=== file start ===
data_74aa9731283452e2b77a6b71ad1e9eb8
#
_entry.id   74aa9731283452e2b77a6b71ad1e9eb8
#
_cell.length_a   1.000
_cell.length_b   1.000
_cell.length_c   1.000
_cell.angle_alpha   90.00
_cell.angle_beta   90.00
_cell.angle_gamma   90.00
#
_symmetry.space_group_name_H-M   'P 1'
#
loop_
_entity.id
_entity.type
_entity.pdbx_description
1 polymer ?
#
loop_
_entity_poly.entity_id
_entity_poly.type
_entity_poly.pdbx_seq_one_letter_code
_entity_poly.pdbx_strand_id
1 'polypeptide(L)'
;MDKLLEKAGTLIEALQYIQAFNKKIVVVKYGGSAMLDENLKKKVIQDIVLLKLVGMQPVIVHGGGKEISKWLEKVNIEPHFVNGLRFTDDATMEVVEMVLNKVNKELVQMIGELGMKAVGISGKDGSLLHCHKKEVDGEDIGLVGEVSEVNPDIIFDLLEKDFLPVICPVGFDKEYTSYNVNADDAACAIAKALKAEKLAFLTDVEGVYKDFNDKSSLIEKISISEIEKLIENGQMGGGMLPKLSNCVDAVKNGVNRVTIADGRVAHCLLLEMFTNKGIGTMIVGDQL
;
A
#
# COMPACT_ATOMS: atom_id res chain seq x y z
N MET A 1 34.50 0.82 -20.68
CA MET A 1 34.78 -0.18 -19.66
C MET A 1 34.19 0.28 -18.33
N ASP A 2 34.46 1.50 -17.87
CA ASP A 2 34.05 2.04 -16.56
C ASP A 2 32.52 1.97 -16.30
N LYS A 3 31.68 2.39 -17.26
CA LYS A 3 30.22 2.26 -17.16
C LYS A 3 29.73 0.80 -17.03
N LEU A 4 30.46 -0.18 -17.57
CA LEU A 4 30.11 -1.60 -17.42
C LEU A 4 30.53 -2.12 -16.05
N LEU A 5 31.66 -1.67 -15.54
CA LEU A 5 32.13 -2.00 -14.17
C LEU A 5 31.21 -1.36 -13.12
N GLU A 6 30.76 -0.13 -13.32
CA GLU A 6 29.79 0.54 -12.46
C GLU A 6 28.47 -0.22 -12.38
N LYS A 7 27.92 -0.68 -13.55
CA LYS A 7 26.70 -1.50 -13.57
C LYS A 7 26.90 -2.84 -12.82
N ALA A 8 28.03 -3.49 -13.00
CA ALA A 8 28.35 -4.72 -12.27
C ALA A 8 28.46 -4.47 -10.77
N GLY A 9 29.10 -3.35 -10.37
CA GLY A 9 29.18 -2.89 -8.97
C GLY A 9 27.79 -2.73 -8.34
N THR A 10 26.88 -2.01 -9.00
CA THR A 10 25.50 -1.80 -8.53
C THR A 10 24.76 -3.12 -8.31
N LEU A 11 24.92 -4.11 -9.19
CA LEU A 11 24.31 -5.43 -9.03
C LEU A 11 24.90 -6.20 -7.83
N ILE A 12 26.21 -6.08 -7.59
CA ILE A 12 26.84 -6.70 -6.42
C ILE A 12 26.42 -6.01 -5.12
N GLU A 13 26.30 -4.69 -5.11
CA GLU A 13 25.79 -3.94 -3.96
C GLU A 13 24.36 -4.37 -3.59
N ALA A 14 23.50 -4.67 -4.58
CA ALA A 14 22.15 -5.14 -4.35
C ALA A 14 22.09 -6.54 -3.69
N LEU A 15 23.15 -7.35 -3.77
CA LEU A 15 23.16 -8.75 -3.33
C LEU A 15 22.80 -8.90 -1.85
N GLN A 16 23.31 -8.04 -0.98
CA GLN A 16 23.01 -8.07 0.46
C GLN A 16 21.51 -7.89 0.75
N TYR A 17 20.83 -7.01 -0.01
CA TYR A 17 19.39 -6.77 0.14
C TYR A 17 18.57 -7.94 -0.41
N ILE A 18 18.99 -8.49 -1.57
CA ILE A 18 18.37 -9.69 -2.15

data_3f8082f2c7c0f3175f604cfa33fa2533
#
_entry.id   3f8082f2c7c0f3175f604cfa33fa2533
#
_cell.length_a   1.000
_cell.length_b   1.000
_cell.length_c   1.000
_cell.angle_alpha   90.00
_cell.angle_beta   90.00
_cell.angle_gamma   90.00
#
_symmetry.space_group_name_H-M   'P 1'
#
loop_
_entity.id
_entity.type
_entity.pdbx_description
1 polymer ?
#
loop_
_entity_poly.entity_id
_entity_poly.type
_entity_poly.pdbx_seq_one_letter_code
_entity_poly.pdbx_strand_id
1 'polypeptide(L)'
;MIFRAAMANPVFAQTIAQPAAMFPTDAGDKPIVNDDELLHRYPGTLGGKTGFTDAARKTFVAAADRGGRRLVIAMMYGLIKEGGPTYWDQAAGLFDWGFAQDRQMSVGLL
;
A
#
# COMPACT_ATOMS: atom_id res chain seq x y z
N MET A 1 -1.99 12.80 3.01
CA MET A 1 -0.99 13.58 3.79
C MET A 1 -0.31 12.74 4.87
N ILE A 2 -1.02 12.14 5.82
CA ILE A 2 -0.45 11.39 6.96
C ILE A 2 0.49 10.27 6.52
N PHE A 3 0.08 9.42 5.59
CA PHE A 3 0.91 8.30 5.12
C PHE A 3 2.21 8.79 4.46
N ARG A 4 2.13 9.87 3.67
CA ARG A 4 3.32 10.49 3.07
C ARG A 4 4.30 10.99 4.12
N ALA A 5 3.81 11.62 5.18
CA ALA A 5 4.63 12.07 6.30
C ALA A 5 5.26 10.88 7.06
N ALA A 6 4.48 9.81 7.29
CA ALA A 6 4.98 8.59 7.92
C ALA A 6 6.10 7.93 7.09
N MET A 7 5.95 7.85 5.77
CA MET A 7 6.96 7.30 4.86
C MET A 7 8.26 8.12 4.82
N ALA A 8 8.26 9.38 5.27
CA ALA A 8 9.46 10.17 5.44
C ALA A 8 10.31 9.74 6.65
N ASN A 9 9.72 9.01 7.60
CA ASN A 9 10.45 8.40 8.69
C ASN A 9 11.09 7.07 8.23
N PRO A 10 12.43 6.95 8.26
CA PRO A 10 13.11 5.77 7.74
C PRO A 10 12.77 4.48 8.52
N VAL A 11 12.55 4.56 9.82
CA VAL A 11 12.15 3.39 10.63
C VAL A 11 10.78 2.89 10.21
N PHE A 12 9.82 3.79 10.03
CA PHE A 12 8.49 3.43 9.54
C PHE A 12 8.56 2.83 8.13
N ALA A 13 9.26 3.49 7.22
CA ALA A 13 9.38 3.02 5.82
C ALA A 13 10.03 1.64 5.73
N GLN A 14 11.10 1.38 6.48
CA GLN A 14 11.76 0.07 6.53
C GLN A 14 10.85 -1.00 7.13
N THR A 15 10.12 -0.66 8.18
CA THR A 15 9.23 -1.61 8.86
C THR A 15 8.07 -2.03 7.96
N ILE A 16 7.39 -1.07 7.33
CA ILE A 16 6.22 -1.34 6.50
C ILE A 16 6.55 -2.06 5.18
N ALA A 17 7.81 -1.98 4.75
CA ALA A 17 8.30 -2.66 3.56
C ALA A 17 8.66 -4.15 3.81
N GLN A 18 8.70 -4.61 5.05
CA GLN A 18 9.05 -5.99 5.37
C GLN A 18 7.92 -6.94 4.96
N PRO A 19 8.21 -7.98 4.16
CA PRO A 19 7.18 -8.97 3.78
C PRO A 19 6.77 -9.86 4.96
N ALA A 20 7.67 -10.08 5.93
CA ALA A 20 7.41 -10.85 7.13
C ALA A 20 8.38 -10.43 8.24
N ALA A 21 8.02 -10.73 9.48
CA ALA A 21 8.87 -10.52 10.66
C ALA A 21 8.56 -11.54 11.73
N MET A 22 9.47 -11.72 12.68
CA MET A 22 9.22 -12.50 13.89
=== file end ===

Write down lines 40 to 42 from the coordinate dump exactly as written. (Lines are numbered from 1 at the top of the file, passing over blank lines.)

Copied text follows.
N LEU A 4 30.46 -0.18 -17.57
CA LEU A 4 30.11 -1.60 -17.42
C LEU A 4 30.53 -2.12 -16.05